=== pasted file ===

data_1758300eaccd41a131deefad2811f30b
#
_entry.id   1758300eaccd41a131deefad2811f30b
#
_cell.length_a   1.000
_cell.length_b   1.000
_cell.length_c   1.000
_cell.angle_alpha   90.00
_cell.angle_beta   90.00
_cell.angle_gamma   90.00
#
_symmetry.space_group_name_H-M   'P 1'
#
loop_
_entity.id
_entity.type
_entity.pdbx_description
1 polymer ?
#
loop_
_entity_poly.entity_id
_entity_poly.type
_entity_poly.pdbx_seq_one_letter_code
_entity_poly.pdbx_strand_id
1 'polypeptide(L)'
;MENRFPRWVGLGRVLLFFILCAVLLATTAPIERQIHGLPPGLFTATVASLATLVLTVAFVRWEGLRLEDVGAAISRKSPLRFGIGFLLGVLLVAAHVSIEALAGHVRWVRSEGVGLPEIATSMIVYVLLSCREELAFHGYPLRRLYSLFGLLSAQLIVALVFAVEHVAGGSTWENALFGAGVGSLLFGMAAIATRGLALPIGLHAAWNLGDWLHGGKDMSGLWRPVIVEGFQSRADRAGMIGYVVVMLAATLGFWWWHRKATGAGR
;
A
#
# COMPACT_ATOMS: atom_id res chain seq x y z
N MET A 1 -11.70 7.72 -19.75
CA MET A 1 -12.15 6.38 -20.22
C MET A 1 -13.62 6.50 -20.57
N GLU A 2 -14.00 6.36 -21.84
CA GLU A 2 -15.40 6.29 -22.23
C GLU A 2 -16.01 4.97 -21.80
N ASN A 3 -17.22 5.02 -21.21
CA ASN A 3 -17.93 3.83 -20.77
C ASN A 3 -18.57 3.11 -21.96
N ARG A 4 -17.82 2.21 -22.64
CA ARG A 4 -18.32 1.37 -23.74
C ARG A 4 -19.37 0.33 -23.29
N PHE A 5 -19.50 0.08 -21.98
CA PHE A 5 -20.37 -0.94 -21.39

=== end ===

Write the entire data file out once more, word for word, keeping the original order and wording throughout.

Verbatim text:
data_1758300eaccd41a131deefad2811f30b
#
_entry.id   1758300eaccd41a131deefad2811f30b
#
_cell.length_a   1.000
_cell.length_b   1.000
_cell.length_c   1.000
_cell.angle_alpha   90.00
_cell.angle_beta   90.00
_cell.angle_gamma   90.00
#
_symmetry.space_group_name_H-M   'P 1'
#
loop_
_entity.id
_entity.type
_entity.pdbx_description
1 polymer ?
#
loop_
_entity_poly.entity_id
_entity_poly.type
_entity_poly.pdbx_seq_one_letter_code
_entity_poly.pdbx_strand_id
1 'polypeptide(L)'
;MENRFPRWVGLGRVLLFFILCAVLLATTAPIERQIHGLPPGLFTATVASLATLVLTVAFVRWEGLRLEDVGAAISRKSPLRFGIGFLLGVLLVAAHVSIEALAGHVRWVRSEGVGLPEIATSMIVYVLLSCREELAFHGYPLRRLYSLFGLLSAQLIVALVFAVEHVAGGSTWENALFGAGVGSLLFGMAAIATRGLALPIGLHAAWNLGDWLHGGKDMSGLWRPVIVEGFQSRADRAGMIGYVVVMLAATLGFWWWHRKATGAGR
;
A
#
# COMPACT_ATOMS: atom_id res chain seq x y z
N MET A 1 -11.70 7.72 -19.75
CA MET A 1 -12.15 6.38 -20.22
C MET A 1 -13.62 6.50 -20.57
N GLU A 2 -14.00 6.36 -21.84
CA GLU A 2 -15.40 6.29 -22.23
C GLU A 2 -16.01 4.97 -21.80
N ASN A 3 -17.22 5.02 -21.21
CA ASN A 3 -17.93 3.83 -20.77
C ASN A 3 -18.57 3.11 -21.96
N ARG A 4 -17.82 2.21 -22.64
CA ARG A 4 -18.32 1.37 -23.74
C ARG A 4 -19.37 0.33 -23.29
N PHE A 5 -19.50 0.08 -21.98
CA PHE A 5 -20.37 -0.94 -21.39